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After 25 years and six movies, it’s still one impossible ‘Mission’

Actually, there have been six "Mission: Impossible" movies, not five, but close enough. Tom Cruise filming "Mission: Impossible 7" in Rome last October.
Actually, there have been six "Mission: Impossible" movies, not five, but close enough. Tom Cruise filming "Mission: Impossible 7" in Rome last October.Andrew Medichini/AP/file

On May 22, 1996, the first “Mission: Impossible” movie was released. Yes, this month marks the silver anniversary of the franchise based on the ‘60s CBS series. Five more films have followed. According to IMDb, a seventh is set for release on May 27, 2022, and an eighth on July 7, 2023. Order your tickets now.

Like the first six, they will star Tom Cruise as Impossible Missions Force leader Ethan Hunt. The hardest-working man in show business (post-James Brown) plays the hardest-working man in the espionage business. Like the last two, the new ones will be written and directed by Christopher McQuarrie. There was a four-year gap between the fourth “M: I” (”Ghost Protocol,” 2011) and the fifth (”Rogue Nation,” 2015). Something changed in the interim: The series now felt fresher and looser. It wasn’t just the passage of time. There had been a six-year gap between “Mission: Impossible 2″ (2000) and “Mission: Impossible III.” Credit McQuarrie.

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But let’s not look ahead. Let’s look back.

In the beginning was . . . the theme

Even by the standards of ‘60s espionage TV series — “I Spy,” “The Man from U.N.C.L.E.” — the premise is ridiculous. Impossible Missions Force? If you say so. Self-destructing tape? Uh-huh. “The secretary will disavow any knowledge of your actions.” Secretary of what, exactly? What set apart “M: I” was its theme music. There have been movies made of both “I Spy” (2002) and “The Man from U.N.C.L.E.” (2015), but no sequels. What’s helped keep “M: I” going — made it special — is Lalo Schifrin’s theme.

In that respect, it’s a little like Monty Norman’s (very different) James Bond theme. Where Norman is all brassy swagger — MI6 goes Vegas — Schifrin is modern-jazz cool (those counter-rhythms!), you know, like the CIA takes five, daddy-o.

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From left: Peter Lupus, Barbara Bain, Greg Morris, Peter Graves, and Martin Landau in a promotional portrait, circa 1967, for the television series "Mission: Impossible."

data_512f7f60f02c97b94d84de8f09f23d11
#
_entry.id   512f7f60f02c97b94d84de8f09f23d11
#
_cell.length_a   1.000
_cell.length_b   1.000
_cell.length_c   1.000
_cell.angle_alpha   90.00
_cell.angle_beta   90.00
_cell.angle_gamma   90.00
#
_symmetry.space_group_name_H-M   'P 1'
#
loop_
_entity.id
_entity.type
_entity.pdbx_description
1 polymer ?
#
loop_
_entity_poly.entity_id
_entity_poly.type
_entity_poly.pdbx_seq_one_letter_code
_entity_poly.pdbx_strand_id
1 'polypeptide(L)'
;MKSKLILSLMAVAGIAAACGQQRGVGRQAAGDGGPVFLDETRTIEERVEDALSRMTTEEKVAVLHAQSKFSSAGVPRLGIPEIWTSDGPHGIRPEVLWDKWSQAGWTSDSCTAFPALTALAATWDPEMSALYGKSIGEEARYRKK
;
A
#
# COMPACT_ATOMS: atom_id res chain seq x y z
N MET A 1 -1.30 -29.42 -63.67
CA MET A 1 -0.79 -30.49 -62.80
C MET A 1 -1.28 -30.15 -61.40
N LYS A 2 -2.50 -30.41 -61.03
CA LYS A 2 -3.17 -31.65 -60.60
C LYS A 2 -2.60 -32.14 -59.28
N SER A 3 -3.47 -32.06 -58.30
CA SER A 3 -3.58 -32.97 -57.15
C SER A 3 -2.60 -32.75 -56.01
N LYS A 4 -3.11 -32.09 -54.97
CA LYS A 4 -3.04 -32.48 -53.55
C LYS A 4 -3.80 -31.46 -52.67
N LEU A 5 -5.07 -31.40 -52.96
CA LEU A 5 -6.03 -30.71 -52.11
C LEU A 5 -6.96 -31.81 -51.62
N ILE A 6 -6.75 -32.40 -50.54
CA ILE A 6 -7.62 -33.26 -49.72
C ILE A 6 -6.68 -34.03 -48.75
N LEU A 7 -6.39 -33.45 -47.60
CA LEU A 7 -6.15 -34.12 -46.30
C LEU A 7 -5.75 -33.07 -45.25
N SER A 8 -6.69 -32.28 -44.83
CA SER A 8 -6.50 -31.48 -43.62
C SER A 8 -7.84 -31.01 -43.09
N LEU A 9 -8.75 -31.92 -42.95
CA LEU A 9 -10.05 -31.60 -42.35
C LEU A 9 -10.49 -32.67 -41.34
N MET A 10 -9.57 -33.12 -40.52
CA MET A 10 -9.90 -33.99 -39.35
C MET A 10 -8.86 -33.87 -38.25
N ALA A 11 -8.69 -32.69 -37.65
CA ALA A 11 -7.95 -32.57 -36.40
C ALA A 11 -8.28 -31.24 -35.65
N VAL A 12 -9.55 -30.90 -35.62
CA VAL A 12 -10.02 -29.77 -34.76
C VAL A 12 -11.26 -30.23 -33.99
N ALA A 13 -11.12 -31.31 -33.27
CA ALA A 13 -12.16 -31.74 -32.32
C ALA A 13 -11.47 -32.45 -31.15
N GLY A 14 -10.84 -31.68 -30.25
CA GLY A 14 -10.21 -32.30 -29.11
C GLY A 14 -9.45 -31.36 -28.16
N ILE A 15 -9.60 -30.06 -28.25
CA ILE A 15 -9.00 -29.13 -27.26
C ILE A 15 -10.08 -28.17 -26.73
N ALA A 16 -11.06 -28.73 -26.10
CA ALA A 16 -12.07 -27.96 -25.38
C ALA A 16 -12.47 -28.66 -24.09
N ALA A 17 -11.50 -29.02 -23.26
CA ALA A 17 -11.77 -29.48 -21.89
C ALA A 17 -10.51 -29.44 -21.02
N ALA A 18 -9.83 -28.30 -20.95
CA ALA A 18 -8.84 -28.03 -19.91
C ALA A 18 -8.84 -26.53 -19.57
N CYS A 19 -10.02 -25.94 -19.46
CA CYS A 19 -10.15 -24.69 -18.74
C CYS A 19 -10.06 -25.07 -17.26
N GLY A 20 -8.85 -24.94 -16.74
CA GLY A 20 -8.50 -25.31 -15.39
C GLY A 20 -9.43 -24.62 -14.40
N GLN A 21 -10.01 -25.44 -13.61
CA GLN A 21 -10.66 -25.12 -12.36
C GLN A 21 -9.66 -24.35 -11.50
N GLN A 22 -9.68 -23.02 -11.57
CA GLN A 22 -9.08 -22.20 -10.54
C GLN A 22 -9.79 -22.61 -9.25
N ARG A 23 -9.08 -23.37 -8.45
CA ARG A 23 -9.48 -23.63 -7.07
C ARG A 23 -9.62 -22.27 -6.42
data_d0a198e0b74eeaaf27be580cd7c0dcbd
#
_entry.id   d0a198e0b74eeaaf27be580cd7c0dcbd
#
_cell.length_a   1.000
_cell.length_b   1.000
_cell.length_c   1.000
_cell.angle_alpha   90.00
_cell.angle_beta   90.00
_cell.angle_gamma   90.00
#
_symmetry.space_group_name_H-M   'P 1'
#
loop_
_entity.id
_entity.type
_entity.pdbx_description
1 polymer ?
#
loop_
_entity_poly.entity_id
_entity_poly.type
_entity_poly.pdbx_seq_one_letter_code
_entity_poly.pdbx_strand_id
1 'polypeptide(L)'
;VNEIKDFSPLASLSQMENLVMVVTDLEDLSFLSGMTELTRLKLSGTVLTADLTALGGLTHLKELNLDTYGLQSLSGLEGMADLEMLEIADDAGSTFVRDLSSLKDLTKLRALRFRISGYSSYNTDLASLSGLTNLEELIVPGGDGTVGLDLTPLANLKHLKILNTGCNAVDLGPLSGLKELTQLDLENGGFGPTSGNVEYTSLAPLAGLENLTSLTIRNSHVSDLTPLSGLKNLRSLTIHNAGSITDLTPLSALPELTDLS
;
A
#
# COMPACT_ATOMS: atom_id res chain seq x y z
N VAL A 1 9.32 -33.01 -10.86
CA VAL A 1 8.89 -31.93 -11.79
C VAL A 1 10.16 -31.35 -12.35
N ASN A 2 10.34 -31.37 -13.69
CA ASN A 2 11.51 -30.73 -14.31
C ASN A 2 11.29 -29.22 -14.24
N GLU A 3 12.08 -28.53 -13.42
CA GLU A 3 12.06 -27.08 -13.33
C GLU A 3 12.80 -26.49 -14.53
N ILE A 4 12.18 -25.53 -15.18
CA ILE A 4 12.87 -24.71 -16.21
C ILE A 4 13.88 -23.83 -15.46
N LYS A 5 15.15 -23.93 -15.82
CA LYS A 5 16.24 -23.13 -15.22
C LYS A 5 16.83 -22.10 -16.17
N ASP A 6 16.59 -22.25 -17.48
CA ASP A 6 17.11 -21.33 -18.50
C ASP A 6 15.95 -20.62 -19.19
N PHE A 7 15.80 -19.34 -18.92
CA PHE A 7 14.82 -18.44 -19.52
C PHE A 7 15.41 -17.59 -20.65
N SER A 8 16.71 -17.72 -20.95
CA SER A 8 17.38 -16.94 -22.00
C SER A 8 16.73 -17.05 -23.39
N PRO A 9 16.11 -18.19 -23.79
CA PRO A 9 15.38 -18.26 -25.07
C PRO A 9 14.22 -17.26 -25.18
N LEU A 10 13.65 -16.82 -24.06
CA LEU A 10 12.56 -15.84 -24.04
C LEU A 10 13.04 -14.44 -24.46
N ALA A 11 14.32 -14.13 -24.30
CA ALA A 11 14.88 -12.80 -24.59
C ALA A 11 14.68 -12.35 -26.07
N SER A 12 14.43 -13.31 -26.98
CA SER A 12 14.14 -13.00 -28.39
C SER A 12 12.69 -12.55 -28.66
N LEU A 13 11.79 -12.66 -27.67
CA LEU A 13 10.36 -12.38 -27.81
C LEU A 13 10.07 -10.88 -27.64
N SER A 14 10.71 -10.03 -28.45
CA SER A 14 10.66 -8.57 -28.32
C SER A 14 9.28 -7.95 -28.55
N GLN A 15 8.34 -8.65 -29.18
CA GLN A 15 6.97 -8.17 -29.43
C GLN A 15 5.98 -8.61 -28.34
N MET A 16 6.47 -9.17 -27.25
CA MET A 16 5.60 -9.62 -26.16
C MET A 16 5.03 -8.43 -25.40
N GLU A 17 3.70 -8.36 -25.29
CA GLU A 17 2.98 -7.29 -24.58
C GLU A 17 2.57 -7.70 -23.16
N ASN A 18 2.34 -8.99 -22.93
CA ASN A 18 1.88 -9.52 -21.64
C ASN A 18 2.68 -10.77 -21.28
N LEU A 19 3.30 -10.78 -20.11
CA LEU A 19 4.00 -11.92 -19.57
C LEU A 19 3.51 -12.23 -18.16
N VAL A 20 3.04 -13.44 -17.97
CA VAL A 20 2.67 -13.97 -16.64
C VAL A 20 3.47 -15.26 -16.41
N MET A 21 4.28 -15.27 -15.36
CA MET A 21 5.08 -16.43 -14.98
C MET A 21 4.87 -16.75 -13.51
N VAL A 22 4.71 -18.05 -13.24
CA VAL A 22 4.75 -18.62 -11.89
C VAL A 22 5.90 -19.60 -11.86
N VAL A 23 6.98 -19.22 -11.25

From left: Peter Lupus, Barbara Bain, Greg Morris, Peter Graves, and Martin Landau in a promotional portrait, circa 1967, for the television series "Mission: Impossible."Paramount Television/Getty Images

In the beginning (II) was . . . the TV series

It ran from 1966-73. Which character had the better name: sultry femme fatale Cinnamon Carter (Barbara Bain) or master of disguise Rollin Hand (Martin Landau)? In a nice twist, Bain and Landau were husband and wife in real life. Landau would later win a best supporting actor Oscar, playing Bela Lugosi in “Ed Wood” (1994). Before “M: I” he had major roles in “North by Northwest” (1959) and “Cleopatra” (1963). Now that’s a career.

In 1988, the series was revived and lasted for 35 episodes. Peter Graves returned as IMF leader Jim Phelps. In an even better life-imitating-art twist than Bain and Landau being married, Phil Morris played the force’s electronics wiz. Similar duties on the original series had been held down by a character played by Morris’s father, Greg.

Tom Cruise in the first "Mission: Impossible" movie.
Tom Cruise in the first "Mission: Impossible" movie.CBS Entertainment via AP

The franchise begins (1996)

Cruise was one of the producers and he hired some serious talent. Brian De Palma directed. Robert Towne, Steve Zaillian, and David Koepp all worked on the screenplay. Vanessa Redgrave plays an arms dealer. Jon Voight plays Jim Phelps, thus setting up an IMF-leadership handoff to Cruise’s Hunt. Not that things are that simple, of course. There are double crosses, betrayals, and the whole foolish face-mask business begins. (Let’s hope it ends with the Wolf Blitzer reveal, in “Fallout,” but probably not.) On a happier note, Ving Rhames’s Luther gets introduced as an IMF mainstay.

Woo hoo: The franchise continues (2000)